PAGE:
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Daily Mirror
Daily Mirror
Patrick Hill in Hatay, Turkey

Love Island star Ekin-Su Culculoglu's emotional trip to Turkey earthquake zone

It was a heartbreaking moment that reduced Ekin-Su Culculoglu to tears during a visit to her family’s devastated homeland.

A little girl, a victim of the earthquake that killed more than 50,000 people in Turkey, clung desperately to the Love Island and Dancing on Ice star and made what she thought was a simple request.

Ekin-Su said: “She wanted me to stay and be her mum because she had lost hers. I couldn’t hold my tears in. It felt very overwhelming.

“Some of the other children had also lost family members.

“I wish I could have taken them back to England. They feel alone and need love and support.”

Star surveys ruins (Rowan Griffiths / Daily Mirror)

Ekin-Su, 28, was born in London and grew up in Loughton, Essex, but feels close to her family roots. She also holds Turkish citizenship after living in Istanbul for two years.

So she is back in the country three months after the disaster, to visit relatives and do whatever she can to help.

She joined British Red Cross workers in the southern province of Hatay to help with the ongoing relief mission.

The star pitched in with workers making thousands of meals by ­stirring giant pans of life-saving broth.

Ekin-Su gets a cuddle (Rowan Griffiths / Daily Mirror)

And she dropped in on a children’s psychology session, where kids were drawing pictures to help express their feelings about losing loved ones.

They ended up draw-ing on Ekin-Su. They also played with her hair and posed for selfies with the star, who was in a Turkish soap opera before she found fame in the UK.

Psychologist Huseyin Arsland, 31, said: “All of them lost someone close. But children don’t know how to mourn and they are working on this.

“They are scared another earthquake will happen and it’s difficult for them to process. They are suffering from anxiety. It is anticipated this will continue for a long time.”

Kids and star take selfie (Rowan Griffiths / Daily Mirror)

The catastrophe, described as Europe’s “worst natural disaster for a century” by the World Health Organisation, began in the early hours of February 6 with a series of tremors, including the first two which measured a massive 7.7 and 7.6 on the Richter scale.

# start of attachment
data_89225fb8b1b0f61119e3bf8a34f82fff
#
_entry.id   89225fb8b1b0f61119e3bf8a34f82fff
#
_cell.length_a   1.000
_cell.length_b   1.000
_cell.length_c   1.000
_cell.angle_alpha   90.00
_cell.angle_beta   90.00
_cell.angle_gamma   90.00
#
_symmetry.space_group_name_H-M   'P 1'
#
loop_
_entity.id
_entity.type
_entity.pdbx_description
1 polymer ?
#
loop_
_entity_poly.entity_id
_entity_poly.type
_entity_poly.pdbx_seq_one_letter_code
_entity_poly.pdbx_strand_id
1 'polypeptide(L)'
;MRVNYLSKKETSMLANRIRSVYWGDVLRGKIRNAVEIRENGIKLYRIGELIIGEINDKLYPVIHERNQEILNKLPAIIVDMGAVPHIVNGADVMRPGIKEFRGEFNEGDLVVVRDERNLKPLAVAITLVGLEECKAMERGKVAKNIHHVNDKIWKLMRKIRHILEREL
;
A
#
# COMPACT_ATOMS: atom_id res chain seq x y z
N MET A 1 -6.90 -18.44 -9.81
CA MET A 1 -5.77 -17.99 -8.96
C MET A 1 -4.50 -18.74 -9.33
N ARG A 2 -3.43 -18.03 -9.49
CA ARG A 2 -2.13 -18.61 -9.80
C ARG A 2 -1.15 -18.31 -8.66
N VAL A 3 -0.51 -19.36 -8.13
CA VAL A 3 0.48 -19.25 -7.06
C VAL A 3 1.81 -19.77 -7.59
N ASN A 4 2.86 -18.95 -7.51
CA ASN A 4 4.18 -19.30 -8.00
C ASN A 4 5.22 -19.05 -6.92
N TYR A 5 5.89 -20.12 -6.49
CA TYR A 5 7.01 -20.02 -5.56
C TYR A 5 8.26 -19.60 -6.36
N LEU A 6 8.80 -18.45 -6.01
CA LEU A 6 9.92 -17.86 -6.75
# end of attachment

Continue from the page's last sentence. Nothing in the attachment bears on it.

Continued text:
They were followed by more than 11,000 aftershocks that left 107,200 people injured and at least 300,000 buildings damaged or destroyed.

More than 2.3 million Turks remain displaced, with most now living in camps where the threat of disease, including cholera, looms large.

Shocked Ekin-Su visited deserted neighbourhoods, where giant mounds of rubble are still piled beside endless rows of buildings that look like they have been blown up.

A camp in Hatay (Rowan Griffiths / Daily Mirror)

Among those she spoke to in the shadow of the carnage was cleaner Hayriye Kus, 31, who was out walking with her two youngest children, Cuma, six, and Ecrin Mina, three.

Their old home is due to be demolished so they are living in a tent.

Speaking about the moment the quakes hit, Hayriye told Ekin-Su: “I thought our building was going to collapse so pulled my children together. I thought, ‘If we’re going to die, we should at least all be together’.

“My uncle’s wife and his three children died in the earthquake.

Tearful star with children who survived earthquake (Rowan Griffiths / Daily Mirror)

“And now my sister’s five-year-old daughter has been diagnosed with cancer. They were moved from a tent to a container yesterday.”

Housewife Fatima Tahta, 37, who also lost relatives, shared terrifying memories. She said: “Some of my neighbours lost their family in front of their eyes. They are traumatised.

“When the first quake struck, I thought I had died. It was like a horror film. People were covered in blood, dust and shards of glass.”

Kudret Uzbabiz, 57, heads a centre that has a free shop full of essentials like nappies and powdered milk.

The Love Islander gets a new look (Rowan Griffiths / Daily Mirror)

He lost a staggering 25 relatives in the horror, including his mum Gulseren, 77. But he told Ekin-Su: “My situation is not a unique thing here. There were dead mothers in the street still hugging their children.”

It is estimated the damage will cost the Turkish government $103.6billion to repair. And it is expected even more bodies will be found under the rubble. But Kudret insisted the area – on one of the most active fault systems in the world – will be rebuilt.

He said: “We will reconstruct our homes. The people here are determined not to give up.”

Ekin-Su, in Turkey with her Love Island boyfriend Davide Sanclimenti, 27, said: “This trip has made me realise a lot of things, including how blessed we are.

Ekin-Su stirs pot of broth (Rowan Griffiths / Daily Mirror)

“Life isn’t about having expensive things. The most important things in life are living, loving and supporting each other.”

She added: “I wish I could stay longer and help more, but I’ve felt honoured to be here. I’ll come back again to do whatever I can.”

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